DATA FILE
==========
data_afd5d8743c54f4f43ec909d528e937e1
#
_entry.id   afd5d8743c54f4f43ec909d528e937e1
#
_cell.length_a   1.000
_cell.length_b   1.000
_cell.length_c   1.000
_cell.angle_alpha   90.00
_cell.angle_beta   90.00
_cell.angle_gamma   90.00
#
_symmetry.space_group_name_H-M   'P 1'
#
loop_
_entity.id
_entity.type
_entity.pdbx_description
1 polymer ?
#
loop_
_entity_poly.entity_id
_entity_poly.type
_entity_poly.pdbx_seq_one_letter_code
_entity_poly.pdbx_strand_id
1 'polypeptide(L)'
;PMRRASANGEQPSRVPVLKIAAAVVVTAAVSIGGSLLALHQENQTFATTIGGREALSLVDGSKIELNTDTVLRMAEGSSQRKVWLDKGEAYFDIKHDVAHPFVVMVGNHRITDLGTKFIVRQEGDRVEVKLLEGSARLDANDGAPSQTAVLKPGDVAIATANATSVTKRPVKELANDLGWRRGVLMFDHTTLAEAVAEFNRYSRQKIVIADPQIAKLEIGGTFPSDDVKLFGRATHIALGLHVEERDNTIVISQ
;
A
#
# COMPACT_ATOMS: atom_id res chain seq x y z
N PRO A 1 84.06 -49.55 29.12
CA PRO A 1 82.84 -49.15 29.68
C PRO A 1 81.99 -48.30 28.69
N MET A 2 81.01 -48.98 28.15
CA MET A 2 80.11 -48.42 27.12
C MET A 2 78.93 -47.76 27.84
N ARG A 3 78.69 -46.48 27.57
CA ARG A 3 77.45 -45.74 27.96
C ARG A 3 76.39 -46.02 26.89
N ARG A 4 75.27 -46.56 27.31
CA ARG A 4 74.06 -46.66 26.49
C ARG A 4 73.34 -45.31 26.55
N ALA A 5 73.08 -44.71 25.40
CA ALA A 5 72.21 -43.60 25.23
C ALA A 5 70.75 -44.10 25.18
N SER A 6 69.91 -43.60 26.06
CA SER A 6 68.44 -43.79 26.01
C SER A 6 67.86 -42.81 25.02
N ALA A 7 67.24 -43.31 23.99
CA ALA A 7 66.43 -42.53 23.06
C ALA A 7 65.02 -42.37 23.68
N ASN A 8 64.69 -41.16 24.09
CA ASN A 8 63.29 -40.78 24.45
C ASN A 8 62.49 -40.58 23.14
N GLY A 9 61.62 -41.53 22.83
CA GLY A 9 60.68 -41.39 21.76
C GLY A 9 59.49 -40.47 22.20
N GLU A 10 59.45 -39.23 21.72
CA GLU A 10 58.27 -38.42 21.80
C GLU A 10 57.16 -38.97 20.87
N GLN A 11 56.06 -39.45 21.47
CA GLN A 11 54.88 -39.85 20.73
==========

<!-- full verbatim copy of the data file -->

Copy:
data_afd5d8743c54f4f43ec909d528e937e1
#
_entry.id   afd5d8743c54f4f43ec909d528e937e1
#
_cell.length_a   1.000
_cell.length_b   1.000
_cell.length_c   1.000
_cell.angle_alpha   90.00
_cell.angle_beta   90.00
_cell.angle_gamma   90.00
#
_symmetry.space_group_name_H-M   'P 1'
#
loop_
_entity.id
_entity.type
_entity.pdbx_description
1 polymer ?
#
loop_
_entity_poly.entity_id
_entity_poly.type
_entity_poly.pdbx_seq_one_letter_code
_entity_poly.pdbx_strand_id
1 'polypeptide(L)'
;PMRRASANGEQPSRVPVLKIAAAVVVTAAVSIGGSLLALHQENQTFATTIGGREALSLVDGSKIELNTDTVLRMAEGSSQRKVWLDKGEAYFDIKHDVAHPFVVMVGNHRITDLGTKFIVRQEGDRVEVKLLEGSARLDANDGAPSQTAVLKPGDVAIATANATSVTKRPVKELANDLGWRRGVLMFDHTTLAEAVAEFNRYSRQKIVIADPQIAKLEIGGTFPSDDVKLFGRATHIALGLHVEERDNTIVISQ
;
A
#
# COMPACT_ATOMS: atom_id res chain seq x y z
N PRO A 1 84.06 -49.55 29.12
CA PRO A 1 82.84 -49.15 29.68
C PRO A 1 81.99 -48.30 28.69
N MET A 2 81.01 -48.98 28.15
CA MET A 2 80.11 -48.42 27.12
C MET A 2 78.93 -47.76 27.84
N ARG A 3 78.69 -46.48 27.57
CA ARG A 3 77.45 -45.74 27.96
C ARG A 3 76.39 -46.02 26.89
N ARG A 4 75.27 -46.56 27.31
CA ARG A 4 74.06 -46.66 26.49
C ARG A 4 73.34 -45.31 26.55
N ALA A 5 73.08 -44.71 25.40
CA ALA A 5 72.21 -43.60 25.23
C ALA A 5 70.75 -44.10 25.18
N SER A 6 69.91 -43.60 26.06
CA SER A 6 68.44 -43.79 26.01
C SER A 6 67.86 -42.81 25.02
N ALA A 7 67.24 -43.31 23.99
CA ALA A 7 66.43 -42.53 23.06
C ALA A 7 65.02 -42.37 23.68
N ASN A 8 64.69 -41.16 24.09
CA ASN A 8 63.29 -40.78 24.45
C ASN A 8 62.49 -40.58 23.14
N GLY A 9 61.62 -41.53 22.83
CA GLY A 9 60.68 -41.39 21.76
C GLY A 9 59.49 -40.47 22.20
N GLU A 10 59.45 -39.23 21.72
CA GLU A 10 58.27 -38.42 21.80
C GLU A 10 57.16 -38.97 20.87
N GLN A 11 56.06 -39.45 21.47
CA GLN A 11 54.88 -39.85 20.73